Invasive SpeciesJapanese barberry

Berberis thunbergii
NOT FOUND by BlueHillGardener
2012-11-04
Trenton
ID Confirmed
Quality checked by Kathleen Burgess
Peer reviewed by
Field Notes
We took a ride to the new transportation center in Trenton, ME, which stores the busses being used by Acadia National Park. A 2 mile walking trail has been cleared by the Friends of Acadia; a boardwalk leads to a heath area with wonderful views. The trail was covered with various mosses, bunch berries, blueberries, with a stream and ferns along the edges. The air was crisp with pine needle and moss scents. The leaves were in various colors, the birches displaying lovely yellows against their white bark. I looked for invasive species and did not spot any; I chose a quadrant area for my study.
A sketch of our study site.
Supporting Evidence
Photo of my evidence.
The leaves do not have the single thorn typical of barberry nor do they have the zigzag stem. There was no evidence of the bright red berries either.
Species Observation: Species Looked For
Did you find it?: 
I think I did not find it
Scientific name:
Berberis thunbergii
Common name:
Japanese barberry
Sampling method: 
Quadrat (user-placement)
Photo of our sampling method.
Place Studied
We’re sorry, JavaScript is required to view the map. If JavaScript is you may wish to upgrade to a newer browser in order to view this map.
Map this species
Latitude: 
N 44.438889 °
Longitude: 
W -68.370556 °
Observation Site Information
A photo of our study site.
Habitat: 
Freshwater - In a pond or lake
Trip Information
Name:
Acadia Gateway Center
Trip date: 
Sun, 2012-11-04 13:25
Town or city: 
Trenton
Type of investigation: 
Species Survey
Ecosystem: 
Coastal
Watershed: 
Eastern Coastal
Time of low tide: 

Comments

Congrats on 50 post! Keep them coming...I love seeing the visual of all the place you have been around the area.

Happy searching!

Hi BlueHillGardener!

Love that you didn't spot any barberry. Also love your fall description - "The leaves were in various colors, the birches displaying lovely yellows against their white bark."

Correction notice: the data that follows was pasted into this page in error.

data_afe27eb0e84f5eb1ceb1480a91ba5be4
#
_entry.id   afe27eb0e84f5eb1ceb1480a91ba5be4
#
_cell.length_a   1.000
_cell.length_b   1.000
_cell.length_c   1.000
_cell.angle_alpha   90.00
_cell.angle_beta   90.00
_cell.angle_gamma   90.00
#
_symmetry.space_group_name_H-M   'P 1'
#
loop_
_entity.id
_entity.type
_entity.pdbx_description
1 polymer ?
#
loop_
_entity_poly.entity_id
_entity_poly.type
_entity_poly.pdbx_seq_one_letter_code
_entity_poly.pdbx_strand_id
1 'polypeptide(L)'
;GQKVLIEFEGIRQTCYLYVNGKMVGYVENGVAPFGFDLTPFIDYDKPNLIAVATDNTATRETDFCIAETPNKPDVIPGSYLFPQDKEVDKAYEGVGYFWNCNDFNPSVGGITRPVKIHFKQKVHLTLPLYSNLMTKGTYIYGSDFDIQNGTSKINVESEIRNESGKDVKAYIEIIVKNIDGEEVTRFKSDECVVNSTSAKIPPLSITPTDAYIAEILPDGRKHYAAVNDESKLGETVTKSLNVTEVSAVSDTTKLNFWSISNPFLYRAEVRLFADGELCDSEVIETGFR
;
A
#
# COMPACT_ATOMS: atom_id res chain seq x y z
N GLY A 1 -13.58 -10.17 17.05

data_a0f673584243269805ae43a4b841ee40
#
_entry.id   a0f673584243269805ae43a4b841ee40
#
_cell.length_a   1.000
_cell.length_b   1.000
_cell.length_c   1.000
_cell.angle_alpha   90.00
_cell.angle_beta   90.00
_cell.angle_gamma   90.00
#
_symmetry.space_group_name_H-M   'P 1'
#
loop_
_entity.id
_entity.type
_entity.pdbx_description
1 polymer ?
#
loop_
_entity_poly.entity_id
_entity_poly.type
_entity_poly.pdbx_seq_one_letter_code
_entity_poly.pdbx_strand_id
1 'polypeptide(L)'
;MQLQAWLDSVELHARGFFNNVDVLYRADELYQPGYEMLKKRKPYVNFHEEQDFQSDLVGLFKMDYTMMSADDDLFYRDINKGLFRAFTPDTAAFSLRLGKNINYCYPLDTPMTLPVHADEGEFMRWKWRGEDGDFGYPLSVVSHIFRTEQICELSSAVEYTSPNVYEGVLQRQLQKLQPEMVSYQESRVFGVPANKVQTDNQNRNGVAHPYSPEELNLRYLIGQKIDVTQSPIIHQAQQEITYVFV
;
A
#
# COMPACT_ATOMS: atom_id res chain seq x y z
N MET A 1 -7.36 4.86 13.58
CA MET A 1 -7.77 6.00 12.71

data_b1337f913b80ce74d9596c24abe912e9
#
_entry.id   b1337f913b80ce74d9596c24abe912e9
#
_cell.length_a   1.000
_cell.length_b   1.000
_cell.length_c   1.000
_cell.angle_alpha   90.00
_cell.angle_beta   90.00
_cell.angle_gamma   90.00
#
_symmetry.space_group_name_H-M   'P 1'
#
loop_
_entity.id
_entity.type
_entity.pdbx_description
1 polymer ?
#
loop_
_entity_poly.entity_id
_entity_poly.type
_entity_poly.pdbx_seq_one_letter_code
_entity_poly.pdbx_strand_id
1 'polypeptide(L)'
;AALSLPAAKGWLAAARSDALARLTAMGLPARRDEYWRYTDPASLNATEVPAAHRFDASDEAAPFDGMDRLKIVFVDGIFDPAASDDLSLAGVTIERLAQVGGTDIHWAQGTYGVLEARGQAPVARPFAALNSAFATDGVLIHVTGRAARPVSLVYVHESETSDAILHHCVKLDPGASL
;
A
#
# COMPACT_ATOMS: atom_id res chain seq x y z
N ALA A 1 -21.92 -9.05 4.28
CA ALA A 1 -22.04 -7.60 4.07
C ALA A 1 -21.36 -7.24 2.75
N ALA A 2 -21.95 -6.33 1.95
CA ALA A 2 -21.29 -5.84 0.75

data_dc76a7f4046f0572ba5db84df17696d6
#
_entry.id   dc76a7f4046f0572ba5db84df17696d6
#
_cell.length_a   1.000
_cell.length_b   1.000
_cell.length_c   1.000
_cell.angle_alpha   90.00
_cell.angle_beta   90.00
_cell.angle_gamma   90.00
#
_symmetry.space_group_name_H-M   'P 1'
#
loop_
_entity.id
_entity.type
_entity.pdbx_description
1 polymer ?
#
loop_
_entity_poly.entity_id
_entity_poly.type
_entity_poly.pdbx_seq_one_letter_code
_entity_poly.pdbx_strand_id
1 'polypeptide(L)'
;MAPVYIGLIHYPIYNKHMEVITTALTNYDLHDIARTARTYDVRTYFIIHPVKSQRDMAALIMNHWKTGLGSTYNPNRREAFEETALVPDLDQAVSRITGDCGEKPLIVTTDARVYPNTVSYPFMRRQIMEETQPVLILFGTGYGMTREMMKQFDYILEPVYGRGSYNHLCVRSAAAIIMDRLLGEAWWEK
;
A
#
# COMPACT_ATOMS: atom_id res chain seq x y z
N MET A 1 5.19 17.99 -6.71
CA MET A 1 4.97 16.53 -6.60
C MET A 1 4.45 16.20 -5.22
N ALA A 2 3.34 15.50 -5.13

Did you know that this is your 50th observation published?! Nice. I took a screen shot of all of the places you've been to look for species.

 I'm thankful for your first 50 observations and am cheering you on to 100!

Wow, how great! I love seeing the map of your work all around Acadia! So impressive. Thank you for your contributions to our database!

I'm proud to have met you way back when at the Master Gardener training in Ellsworth. Keep up the great work!

cheers,
gbh

"Fifty! Why'd it have to be fifty!?" --nice going Cool Hand Luke! (apologies if the reference is too obscure)

It's folks like you that make Vital Signs such a great program and community, thanks for all the great observations! You rock (snot) :D

Cheers!

Holy Cow -- 50 observations. WOW -- I've loved every one of them. Vital Signs has kept me outside, hiking and enjoying nature with Blackie tagging alone. I hope to explore every nook and cranny of the Blue Hill peninsula and Acadia and will keep my data coming. Happy fall!

Are those young fir trees in your sampling photo? It's great to see that healthy green color during this very brown time of year.

Yes, they are young fir trees. They are healthy and plentiful and helping to keep our air quality clean; the entire forest shouted of color; the moss was especially beautiful. The area will be open soon with hopes that tourists coming to Maine will find adventure here with their families.